It’s time for President Trump to send President Xi a love letter

Is it any wonder the recent trade negotiations between the U.S. and China ended in a stalemate? The answer is quite simple, you know.

China’s President Xi (pronounced shee) is feeling like a jilted lover. After all, President Trump has a self-proclaimed love affair with North Korea’s leader Kim Jong-un, and Mr. Trump has, on occasion, put more faith in the word of Russia’s President Putin than in our own national intelligence agencies. Who could blame President Xi for being in a jealous snit?

As President Trump tweeted on May 10, “Talks with China continue in a very congenial manner — there is absolutely no need to rush — as Tariffs are now being paid to the United States by China of 25% on 250 Billion Dollars worth of goods & products. These massive payments go directly to the Treasury of the U.S.” Is that not worthy of a love letter to President Xi? OK … OK … maybe a love letter would be a bit too strong, but, Xi-pers creepers, a simple thank-you card would most certainly be appropriate. To smooth things over, White House Press Secretary Sarah Sanders could craft an insincere and intentionally misleading thank-you card; she has lots of qualifying experience in that department. (Just see the Mueller report.) How easy that would be?! President Trump could simply sign the thank-you card without missing one second of Fox News. As President Trump tweeted on March 2, 2018, “When a country (USA) is losing many billions of dollars on trade with virtually every country it does business with, trade wars are good, and easy to win. Example, when we are down $100 billion with a certain country and they get cute, don’t trade anymore-we win big. It’s easy!”

Xi loves me, Xi loves me not

What’s not to love about President Xi’s China making massive payments directly into the U.S. Treasury? Nothing, obviously. If only it were true. Just when we thought Xi loved us, a bunch of spoilsport academics published reports that ruined all the fun.

According to the report, “The Impact of the 2018 Trade War on U.S. Prices and Welfare” by Mary Amiti of the Federal Reserve Bank of New York, Stephen J. Redding of Princeton University and David Weinstein of Columbia University, which was published in March, “the U.S. tariffs were almost completely passed through into U.S. domestic prices, so that the entire incidence of the tariffs fell on domestic consumers and importers up to now, with no impact so far on the prices received by foreign exporters. We also find that U.S. producers responded to reduced import competition by raising their prices.”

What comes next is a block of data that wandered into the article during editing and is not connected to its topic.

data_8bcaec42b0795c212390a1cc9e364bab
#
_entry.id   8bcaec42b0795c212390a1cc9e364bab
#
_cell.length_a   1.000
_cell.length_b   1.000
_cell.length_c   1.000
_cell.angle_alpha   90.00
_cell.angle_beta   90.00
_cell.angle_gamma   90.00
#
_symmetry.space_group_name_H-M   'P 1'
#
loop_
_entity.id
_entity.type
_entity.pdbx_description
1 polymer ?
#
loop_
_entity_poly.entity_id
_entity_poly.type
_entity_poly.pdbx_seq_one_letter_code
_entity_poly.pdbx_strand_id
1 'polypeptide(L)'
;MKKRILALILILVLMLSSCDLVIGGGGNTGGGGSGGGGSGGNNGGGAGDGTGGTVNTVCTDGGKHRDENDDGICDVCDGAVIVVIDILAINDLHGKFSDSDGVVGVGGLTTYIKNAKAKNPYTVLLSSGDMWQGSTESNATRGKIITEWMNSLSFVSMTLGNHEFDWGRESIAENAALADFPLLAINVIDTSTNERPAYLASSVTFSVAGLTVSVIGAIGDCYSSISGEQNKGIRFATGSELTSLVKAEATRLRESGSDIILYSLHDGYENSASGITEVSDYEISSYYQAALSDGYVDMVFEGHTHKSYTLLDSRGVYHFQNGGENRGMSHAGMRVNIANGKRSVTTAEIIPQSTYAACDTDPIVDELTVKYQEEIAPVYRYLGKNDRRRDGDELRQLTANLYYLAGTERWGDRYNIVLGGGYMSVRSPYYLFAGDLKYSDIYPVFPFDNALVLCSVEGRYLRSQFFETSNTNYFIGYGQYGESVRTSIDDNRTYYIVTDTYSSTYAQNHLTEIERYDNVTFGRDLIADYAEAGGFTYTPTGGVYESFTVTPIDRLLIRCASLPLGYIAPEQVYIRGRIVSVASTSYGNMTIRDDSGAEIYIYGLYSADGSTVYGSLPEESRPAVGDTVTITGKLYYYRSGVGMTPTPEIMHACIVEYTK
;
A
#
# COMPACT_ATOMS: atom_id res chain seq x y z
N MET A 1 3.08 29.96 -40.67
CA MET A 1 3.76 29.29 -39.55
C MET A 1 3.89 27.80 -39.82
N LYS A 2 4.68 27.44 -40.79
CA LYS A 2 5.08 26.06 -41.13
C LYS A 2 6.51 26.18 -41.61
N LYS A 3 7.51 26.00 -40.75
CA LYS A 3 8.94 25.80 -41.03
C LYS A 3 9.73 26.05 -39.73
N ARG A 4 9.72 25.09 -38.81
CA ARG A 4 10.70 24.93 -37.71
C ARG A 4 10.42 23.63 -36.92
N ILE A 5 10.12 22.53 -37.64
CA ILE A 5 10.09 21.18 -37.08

The reality is, U.S. consumers and U.S. businesses are footing most, if not all, of the bill for U.S. tariffs/import taxes. Remember: A tariff is simply a tax on goods imported into the U.S. Who are those importers? U.S. businesses, that’s who. Their report also notes that “by the end of 2018, import tariffs were costing U.S. consumers and the firms that import foreign goods $3 billion per month in added tax costs and another $1.4 billion dollars per month” in lost real (inflation-adjusted) income. Three billion dollars here, four billion dollars there. Easy-peasy. Trade wars are good, and easy to win. Yeah, right.

Similarly, the April report “The Production Relocation and Price Effects of U.S. Trade Policy: The Case of Washing Machines” by Ali Hortacsu and Felix Tintelnot, both of the University of Chicago, along with Aaron Flaaen of the Federal Reserve Board shows how consumers are taking the tariffs/import taxes on the chin. Their report notes that “despite the increase in domestic production (of washing machines) and employment (gains of about 1,800 jobs), the costs of these 2018 tariffs are substantial: we estimate increased annual consumer costs of around $1.5 billion, or roughly $820,000 per job created.”

As noted in my column, “Consumers taken to the cleaners, “after the Trump administration imposed tariffs on washing machines in early 2018, Whirlpool’s CEO Jeff M. Fettig said, “This is a victory for American workers and consumers alike. By enforcing our existing trade laws, President Trump has ensured American workers will compete on a level playing field with their foreign counterparts, enabled new manufacturing jobs here in America and will usher in a new era of innovation for consumers everywhere.” As we now know, with its increased consumer costs of $820,000 per job created, the tariff/import tax on washing machines was far from a victory for American consumers. The same is more than likely true for several subsequent rounds of tariff increases, which have been much more widespread than those imposed in early 2018. The next time you pay $1,000 for an $800 washing machine, dear consumer, that just shows you how trade wars are good, and easy to win. Whatever.

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